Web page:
A dear friend of mine sent me this beautiful glimpse through the window of his road oft traveled. I asked if I could share it with you all, and he complied. I know the message of this post is powerful, and one that we all can take a deeper look into if we so choose.
Thank you Mark Holbrook, for sharing your wonderful perspective here!
I was heading home the other day, traveling along a winding road I often drive. It was cold, snow on the ground, a normal winter day. Coming around a curve, I passed a woman trudging through the snow loaded down with bags of groceries. She was obviously heading home from the store. Knowing the neighborhood, I knew she had a ways to travel to the next closest apartments and her demeanor indicated as much. She had a look of silent determination on her face. She had a destination. Perhaps she had children waiting for her return. Perhaps there was medicine in one of those bags that would alleviate a child’s suffering. Or maybe just some basics for the kitchen to get through the coming week. I thought about turning around and giving her a ride home, but quickly realized that, unfortunately, in our society today, men can’t give rides to women. That made me sad. I wondered what she was thinking as she plodded along in the snow. Was she preoccupied with the lack of a car? Was she anticipating the end of her journey. Or, was she simply focuses on each step?
As I continued down the road, coming closer to home, I passed another woman. This time, the circumstances were quite different. She appeared to be the same age as the first woman, about 30-35. In this case, she was dressed head-to-toe in very nice winter running attire, complete with headset for listening to music while running. The irony of these two women’s situations struck me. The first, walking a long route, not by choice, but to provide for her family. The second, making the choice to jog along this road when she could have easily driven. No look of determination on the face of the runner, she moved easily along the road, obviously in good physical condition and enjoying doing something for herself. As I reflected on these two women it occurred to me that just the clothes the running woman wore probably cost as much as the first one spends for a week’s worth of groceries. Or even two weeks.
Same road, two very different circumstances. Two different journeys. To different experiences. Two different worlds. How often does this happen in life? A path that is a trial for one is a triumph for someone else in different circumstances. It reminded me of this past summer when I decided to take up cycling. I trained all summer to do a 75 mile ride with friends. We had a great time and the sense of accomplishment was rewarding. But, how many times have I seen someone on a bike struggling to move forward, weighted down from bags of aluminum cans collected to earn a few precious dollars for survival. Same activity, two very different experiences. One by choice, one by necessity.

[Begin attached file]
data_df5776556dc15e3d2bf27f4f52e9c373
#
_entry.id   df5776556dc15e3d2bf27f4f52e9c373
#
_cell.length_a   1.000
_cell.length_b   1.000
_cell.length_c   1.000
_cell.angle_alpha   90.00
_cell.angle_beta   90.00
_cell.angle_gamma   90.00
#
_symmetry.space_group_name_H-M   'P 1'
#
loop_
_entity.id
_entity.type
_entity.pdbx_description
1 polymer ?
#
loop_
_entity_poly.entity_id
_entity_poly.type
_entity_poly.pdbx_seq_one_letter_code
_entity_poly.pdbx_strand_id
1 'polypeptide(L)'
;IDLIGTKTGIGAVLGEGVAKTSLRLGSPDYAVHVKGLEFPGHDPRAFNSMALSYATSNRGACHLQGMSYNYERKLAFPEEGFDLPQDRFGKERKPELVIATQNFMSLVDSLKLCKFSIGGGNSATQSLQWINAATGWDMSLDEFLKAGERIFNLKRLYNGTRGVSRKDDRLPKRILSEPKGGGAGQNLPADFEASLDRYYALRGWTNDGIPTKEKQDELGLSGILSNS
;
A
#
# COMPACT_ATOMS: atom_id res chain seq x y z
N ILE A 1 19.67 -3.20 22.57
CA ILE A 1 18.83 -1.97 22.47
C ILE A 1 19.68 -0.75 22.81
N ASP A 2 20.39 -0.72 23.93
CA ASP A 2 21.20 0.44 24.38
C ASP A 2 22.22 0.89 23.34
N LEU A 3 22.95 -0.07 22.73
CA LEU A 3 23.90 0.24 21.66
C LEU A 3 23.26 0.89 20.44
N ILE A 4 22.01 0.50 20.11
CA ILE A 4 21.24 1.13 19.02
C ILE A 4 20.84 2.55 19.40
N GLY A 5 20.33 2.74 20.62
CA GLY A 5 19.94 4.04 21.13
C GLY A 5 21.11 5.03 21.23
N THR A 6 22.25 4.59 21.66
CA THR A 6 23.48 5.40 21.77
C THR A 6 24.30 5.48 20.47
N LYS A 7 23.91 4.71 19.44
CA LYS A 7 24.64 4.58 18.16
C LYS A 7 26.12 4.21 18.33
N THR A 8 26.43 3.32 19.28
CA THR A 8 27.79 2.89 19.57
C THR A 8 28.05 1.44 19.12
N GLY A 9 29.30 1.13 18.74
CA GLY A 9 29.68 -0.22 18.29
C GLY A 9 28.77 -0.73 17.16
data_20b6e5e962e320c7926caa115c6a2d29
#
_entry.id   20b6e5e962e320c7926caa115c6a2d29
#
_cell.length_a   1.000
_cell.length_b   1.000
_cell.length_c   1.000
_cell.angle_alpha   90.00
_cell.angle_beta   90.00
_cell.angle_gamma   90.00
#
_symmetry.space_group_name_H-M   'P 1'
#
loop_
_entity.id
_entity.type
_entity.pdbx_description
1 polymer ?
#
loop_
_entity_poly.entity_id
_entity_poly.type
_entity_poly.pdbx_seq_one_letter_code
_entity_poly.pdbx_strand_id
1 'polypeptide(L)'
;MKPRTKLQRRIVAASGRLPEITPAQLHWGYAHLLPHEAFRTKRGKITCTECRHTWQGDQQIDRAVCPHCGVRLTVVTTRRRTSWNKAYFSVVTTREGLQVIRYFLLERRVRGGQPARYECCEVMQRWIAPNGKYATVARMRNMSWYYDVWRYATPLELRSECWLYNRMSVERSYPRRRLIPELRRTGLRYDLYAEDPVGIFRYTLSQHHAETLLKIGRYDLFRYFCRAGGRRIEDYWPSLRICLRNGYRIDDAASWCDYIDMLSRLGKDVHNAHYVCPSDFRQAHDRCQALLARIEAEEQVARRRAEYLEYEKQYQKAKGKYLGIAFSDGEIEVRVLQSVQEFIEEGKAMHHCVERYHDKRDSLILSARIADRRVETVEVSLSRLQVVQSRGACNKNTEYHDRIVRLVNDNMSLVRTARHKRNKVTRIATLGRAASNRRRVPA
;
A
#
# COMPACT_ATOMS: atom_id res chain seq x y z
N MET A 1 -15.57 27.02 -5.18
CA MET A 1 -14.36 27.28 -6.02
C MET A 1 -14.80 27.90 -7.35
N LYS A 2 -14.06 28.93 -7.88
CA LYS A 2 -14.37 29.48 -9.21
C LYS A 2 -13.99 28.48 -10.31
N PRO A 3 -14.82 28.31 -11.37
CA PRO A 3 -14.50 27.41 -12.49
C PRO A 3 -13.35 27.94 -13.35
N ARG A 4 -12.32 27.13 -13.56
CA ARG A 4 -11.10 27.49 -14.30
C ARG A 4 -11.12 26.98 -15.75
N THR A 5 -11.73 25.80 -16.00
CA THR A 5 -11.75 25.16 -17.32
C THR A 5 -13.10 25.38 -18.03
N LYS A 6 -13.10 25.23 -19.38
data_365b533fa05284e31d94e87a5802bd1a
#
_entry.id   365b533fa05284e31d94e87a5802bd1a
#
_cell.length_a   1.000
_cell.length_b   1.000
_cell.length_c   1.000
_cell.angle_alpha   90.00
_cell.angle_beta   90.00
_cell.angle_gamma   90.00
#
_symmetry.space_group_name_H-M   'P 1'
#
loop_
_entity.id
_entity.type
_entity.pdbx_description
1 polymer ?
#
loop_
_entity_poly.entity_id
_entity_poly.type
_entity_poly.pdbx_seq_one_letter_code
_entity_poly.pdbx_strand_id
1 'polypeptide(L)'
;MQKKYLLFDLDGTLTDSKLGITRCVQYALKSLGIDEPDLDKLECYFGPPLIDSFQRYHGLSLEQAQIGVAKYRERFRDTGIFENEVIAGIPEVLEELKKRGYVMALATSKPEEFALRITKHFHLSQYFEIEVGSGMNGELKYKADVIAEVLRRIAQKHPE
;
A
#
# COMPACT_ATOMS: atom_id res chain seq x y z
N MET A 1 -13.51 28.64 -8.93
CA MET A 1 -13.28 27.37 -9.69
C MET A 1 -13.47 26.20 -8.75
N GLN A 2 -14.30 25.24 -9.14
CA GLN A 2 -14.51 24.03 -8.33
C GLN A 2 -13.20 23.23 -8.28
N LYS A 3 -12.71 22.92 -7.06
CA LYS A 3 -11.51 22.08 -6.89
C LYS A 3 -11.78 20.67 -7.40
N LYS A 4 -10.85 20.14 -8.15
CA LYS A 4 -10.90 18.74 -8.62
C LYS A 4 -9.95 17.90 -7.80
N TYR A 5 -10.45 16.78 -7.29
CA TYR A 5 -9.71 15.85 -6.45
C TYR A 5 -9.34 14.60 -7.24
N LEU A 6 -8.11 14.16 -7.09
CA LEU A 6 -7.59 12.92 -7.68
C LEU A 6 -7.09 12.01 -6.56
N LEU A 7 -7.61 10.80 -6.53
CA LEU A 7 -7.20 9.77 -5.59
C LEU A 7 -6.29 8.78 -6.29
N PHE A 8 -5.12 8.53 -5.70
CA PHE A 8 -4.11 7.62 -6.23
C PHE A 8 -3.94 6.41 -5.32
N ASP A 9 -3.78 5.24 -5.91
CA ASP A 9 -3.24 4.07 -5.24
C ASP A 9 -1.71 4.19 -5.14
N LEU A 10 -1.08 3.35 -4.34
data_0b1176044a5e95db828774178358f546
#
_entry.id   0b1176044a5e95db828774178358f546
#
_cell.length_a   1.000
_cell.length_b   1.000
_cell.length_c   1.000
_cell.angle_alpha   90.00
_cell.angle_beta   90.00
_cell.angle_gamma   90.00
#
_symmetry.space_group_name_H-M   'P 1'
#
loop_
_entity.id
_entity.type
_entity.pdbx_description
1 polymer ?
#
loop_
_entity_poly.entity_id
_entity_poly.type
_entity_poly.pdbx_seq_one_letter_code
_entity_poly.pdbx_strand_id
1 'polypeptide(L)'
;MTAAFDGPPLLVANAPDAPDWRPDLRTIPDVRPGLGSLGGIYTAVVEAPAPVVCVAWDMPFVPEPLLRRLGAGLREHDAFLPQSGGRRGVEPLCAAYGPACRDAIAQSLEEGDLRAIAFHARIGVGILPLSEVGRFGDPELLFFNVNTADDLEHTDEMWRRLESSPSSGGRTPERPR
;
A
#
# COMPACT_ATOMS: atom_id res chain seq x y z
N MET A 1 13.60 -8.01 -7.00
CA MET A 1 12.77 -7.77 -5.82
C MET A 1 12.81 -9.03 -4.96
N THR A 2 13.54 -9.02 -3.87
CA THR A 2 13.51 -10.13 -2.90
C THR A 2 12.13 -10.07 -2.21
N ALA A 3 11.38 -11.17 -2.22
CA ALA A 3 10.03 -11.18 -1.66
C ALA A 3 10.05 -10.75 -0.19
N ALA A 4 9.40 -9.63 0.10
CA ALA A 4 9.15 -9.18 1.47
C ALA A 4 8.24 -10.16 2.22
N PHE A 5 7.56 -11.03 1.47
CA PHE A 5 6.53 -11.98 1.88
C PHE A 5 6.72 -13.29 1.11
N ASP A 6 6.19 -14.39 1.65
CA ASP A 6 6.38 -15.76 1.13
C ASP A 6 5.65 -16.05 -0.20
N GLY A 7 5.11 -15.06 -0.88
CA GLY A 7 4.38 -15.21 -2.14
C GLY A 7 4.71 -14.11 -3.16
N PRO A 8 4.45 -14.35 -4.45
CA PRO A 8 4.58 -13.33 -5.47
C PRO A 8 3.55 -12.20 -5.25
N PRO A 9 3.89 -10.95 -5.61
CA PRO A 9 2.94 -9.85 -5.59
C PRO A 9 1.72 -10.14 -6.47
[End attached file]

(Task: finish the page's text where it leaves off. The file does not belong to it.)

How we experience the paths we are on may have as much to do with the experience of the journey as our circumstances. But maybe I have it all wrong. Who is to say that the situation might be the exact opposite? Perhaps the woman with the bags of groceries has joy in her heart. Perhaps, while physically toiling along the road she is inwardly smiling in anticipation of entering a loving home. And who knows but that the running woman, for all of her seeming material comfort, isn’t running to escape a home of tension and frustration.
If we put our trust in God and his plans for us, it is as we find in Luke 1:79 when Zechariah celebrates the birth of his son John and the promise of the Messiah, “to shine on those living in darkness and in the shadow of death, to guide our feet into the path of peace.”
Mark Holbrook is 53 year-old resident of Columbus, Ohio who spends much of his time living in the past – mostly because he works for the state historical society and is a passionate Civil War historian. When he isn’t doing the history thing, he really enjoys cycling and playing golf with friends. An author of history articles and a book, Mark occasionally likes to write about the present day.